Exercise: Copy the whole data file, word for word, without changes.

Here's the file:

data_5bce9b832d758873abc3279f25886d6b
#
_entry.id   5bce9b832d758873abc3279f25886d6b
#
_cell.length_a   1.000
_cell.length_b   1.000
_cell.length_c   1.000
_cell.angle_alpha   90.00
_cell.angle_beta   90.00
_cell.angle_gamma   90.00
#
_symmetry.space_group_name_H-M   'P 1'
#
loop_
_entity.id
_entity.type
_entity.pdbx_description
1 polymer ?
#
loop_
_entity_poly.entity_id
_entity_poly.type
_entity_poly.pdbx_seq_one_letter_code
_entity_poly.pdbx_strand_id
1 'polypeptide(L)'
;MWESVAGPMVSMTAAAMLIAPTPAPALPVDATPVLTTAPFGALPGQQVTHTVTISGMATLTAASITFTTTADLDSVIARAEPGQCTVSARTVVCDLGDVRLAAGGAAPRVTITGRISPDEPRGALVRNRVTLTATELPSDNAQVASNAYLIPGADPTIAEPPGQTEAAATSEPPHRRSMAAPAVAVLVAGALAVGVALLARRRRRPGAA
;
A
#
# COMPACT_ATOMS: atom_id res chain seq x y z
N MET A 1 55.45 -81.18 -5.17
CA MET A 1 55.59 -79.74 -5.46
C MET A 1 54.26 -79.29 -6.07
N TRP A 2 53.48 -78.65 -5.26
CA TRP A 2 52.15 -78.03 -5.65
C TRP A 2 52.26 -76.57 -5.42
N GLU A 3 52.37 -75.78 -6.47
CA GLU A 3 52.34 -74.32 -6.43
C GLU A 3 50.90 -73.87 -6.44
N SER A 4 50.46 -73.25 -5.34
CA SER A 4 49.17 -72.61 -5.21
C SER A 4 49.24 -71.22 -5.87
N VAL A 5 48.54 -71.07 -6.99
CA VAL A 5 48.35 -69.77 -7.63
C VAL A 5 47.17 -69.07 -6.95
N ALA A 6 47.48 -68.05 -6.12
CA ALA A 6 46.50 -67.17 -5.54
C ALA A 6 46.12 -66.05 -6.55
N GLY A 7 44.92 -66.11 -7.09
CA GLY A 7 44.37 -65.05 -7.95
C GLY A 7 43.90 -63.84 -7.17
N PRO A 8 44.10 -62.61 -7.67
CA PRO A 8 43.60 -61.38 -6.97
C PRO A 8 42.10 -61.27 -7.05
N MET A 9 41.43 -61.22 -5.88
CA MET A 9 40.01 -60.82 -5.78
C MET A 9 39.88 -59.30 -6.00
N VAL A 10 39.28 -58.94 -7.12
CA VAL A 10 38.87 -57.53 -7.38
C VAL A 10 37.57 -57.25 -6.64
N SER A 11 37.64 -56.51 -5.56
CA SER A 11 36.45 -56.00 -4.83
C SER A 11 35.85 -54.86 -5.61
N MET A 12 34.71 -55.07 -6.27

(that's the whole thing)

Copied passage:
data_5bce9b832d758873abc3279f25886d6b
#
_entry.id   5bce9b832d758873abc3279f25886d6b
#
_cell.length_a   1.000
_cell.length_b   1.000
_cell.length_c   1.000
_cell.angle_alpha   90.00
_cell.angle_beta   90.00
_cell.angle_gamma   90.00
#
_symmetry.space_group_name_H-M   'P 1'
#
loop_
_entity.id
_entity.type
_entity.pdbx_description
1 polymer ?
#
loop_
_entity_poly.entity_id
_entity_poly.type
_entity_poly.pdbx_seq_one_letter_code
_entity_poly.pdbx_strand_id
1 'polypeptide(L)'
;MWESVAGPMVSMTAAAMLIAPTPAPALPVDATPVLTTAPFGALPGQQVTHTVTISGMATLTAASITFTTTADLDSVIARAEPGQCTVSARTVVCDLGDVRLAAGGAAPRVTITGRISPDEPRGALVRNRVTLTATELPSDNAQVASNAYLIPGADPTIAEPPGQTEAAATSEPPHRRSMAAPAVAVLVAGALAVGVALLARRRRRPGAA
;
A
#
# COMPACT_ATOMS: atom_id res chain seq x y z
N MET A 1 55.45 -81.18 -5.17
CA MET A 1 55.59 -79.74 -5.46
C MET A 1 54.26 -79.29 -6.07
N TRP A 2 53.48 -78.65 -5.26
CA TRP A 2 52.15 -78.03 -5.65
C TRP A 2 52.26 -76.57 -5.42
N GLU A 3 52.37 -75.78 -6.47
CA GLU A 3 52.34 -74.32 -6.43
C GLU A 3 50.90 -73.87 -6.44
N SER A 4 50.46 -73.25 -5.34
CA SER A 4 49.17 -72.61 -5.21
C SER A 4 49.24 -71.22 -5.87
N VAL A 5 48.54 -71.07 -6.99
CA VAL A 5 48.35 -69.77 -7.63
C VAL A 5 47.17 -69.07 -6.95
N ALA A 6 47.48 -68.05 -6.12
CA ALA A 6 46.50 -67.17 -5.54
C ALA A 6 46.12 -66.05 -6.55
N GLY A 7 44.92 -66.11 -7.09
CA GLY A 7 44.37 -65.05 -7.95
C GLY A 7 43.90 -63.84 -7.17
N PRO A 8 44.10 -62.61 -7.67
CA PRO A 8 43.60 -61.38 -6.97
C PRO A 8 42.10 -61.27 -7.05
N MET A 9 41.43 -61.22 -5.88
CA MET A 9 40.01 -60.82 -5.78
C MET A 9 39.88 -59.30 -6.00
N VAL A 10 39.28 -58.94 -7.12
CA VAL A 10 38.87 -57.53 -7.38
C VAL A 10 37.57 -57.25 -6.64
N SER A 11 37.64 -56.51 -5.56
CA SER A 11 36.45 -56.00 -4.83
C SER A 11 35.85 -54.86 -5.61
N MET A 12 34.71 -55.07 -6.27